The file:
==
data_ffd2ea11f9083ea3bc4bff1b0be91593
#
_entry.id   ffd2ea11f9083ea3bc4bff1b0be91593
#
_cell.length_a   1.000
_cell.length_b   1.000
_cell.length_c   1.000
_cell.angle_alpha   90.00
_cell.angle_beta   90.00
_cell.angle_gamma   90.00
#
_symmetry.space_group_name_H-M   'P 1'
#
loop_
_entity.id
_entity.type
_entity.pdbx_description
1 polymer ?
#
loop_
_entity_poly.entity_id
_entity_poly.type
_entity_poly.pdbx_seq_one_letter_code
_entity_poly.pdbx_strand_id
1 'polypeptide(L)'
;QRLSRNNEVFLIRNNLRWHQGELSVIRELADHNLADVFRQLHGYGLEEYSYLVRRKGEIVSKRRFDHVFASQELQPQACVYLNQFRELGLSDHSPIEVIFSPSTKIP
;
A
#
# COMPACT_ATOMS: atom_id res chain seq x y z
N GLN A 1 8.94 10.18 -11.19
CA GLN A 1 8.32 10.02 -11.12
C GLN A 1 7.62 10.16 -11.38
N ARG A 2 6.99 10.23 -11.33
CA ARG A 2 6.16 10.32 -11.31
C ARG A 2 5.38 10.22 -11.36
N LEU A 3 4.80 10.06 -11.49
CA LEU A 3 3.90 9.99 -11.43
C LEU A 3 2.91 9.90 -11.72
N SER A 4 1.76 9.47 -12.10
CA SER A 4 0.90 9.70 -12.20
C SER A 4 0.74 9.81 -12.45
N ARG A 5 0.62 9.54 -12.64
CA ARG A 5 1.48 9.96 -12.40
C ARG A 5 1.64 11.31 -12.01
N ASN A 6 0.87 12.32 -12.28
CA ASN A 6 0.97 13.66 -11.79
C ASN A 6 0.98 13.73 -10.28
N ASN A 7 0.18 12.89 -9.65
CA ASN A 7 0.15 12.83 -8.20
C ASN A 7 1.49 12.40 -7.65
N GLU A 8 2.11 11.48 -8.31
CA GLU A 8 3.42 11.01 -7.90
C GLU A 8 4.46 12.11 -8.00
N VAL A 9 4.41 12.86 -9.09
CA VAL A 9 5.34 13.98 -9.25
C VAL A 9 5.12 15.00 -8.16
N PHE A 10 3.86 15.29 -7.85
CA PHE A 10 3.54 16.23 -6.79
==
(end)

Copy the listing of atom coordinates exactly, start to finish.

data_ffd2ea11f9083ea3bc4bff1b0be91593
#
_entry.id   ffd2ea11f9083ea3bc4bff1b0be91593
#
_cell.length_a   1.000
_cell.length_b   1.000
_cell.length_c   1.000
_cell.angle_alpha   90.00
_cell.angle_beta   90.00
_cell.angle_gamma   90.00
#
_symmetry.space_group_name_H-M   'P 1'
#
loop_
_entity.id
_entity.type
_entity.pdbx_description
1 polymer ?
#
loop_
_entity_poly.entity_id
_entity_poly.type
_entity_poly.pdbx_seq_one_letter_code
_entity_poly.pdbx_strand_id
1 'polypeptide(L)'
;QRLSRNNEVFLIRNNLRWHQGELSVIRELADHNLADVFRQLHGYGLEEYSYLVRRKGEIVSKRRFDHVFASQELQPQACVYLNQFRELGLSDHSPIEVIFSPSTKIP
;
A
#
# COMPACT_ATOMS: atom_id res chain seq x y z
N GLN A 1 8.94 10.18 -11.19
CA GLN A 1 8.32 10.02 -11.12
C GLN A 1 7.62 10.16 -11.38
N ARG A 2 6.99 10.23 -11.33
CA ARG A 2 6.16 10.32 -11.31
C ARG A 2 5.38 10.22 -11.36
N LEU A 3 4.80 10.06 -11.49
CA LEU A 3 3.90 9.99 -11.43
C LEU A 3 2.91 9.90 -11.72
N SER A 4 1.76 9.47 -12.10
CA SER A 4 0.90 9.70 -12.20
C SER A 4 0.74 9.81 -12.45
N ARG A 5 0.62 9.54 -12.64
CA ARG A 5 1.48 9.96 -12.40
C ARG A 5 1.64 11.31 -12.01
N ASN A 6 0.87 12.32 -12.28
CA ASN A 6 0.97 13.66 -11.79
C ASN A 6 0.98 13.73 -10.28
N ASN A 7 0.18 12.89 -9.65
CA ASN A 7 0.15 12.83 -8.20
C ASN A 7 1.49 12.40 -7.65
N GLU A 8 2.11 11.48 -8.31
CA GLU A 8 3.42 11.01 -7.90
C GLU A 8 4.46 12.11 -8.00
N VAL A 9 4.41 12.86 -9.09
CA VAL A 9 5.34 13.98 -9.25
C VAL A 9 5.12 15.00 -8.16
N PHE A 10 3.86 15.29 -7.85
CA PHE A 10 3.54 16.23 -6.79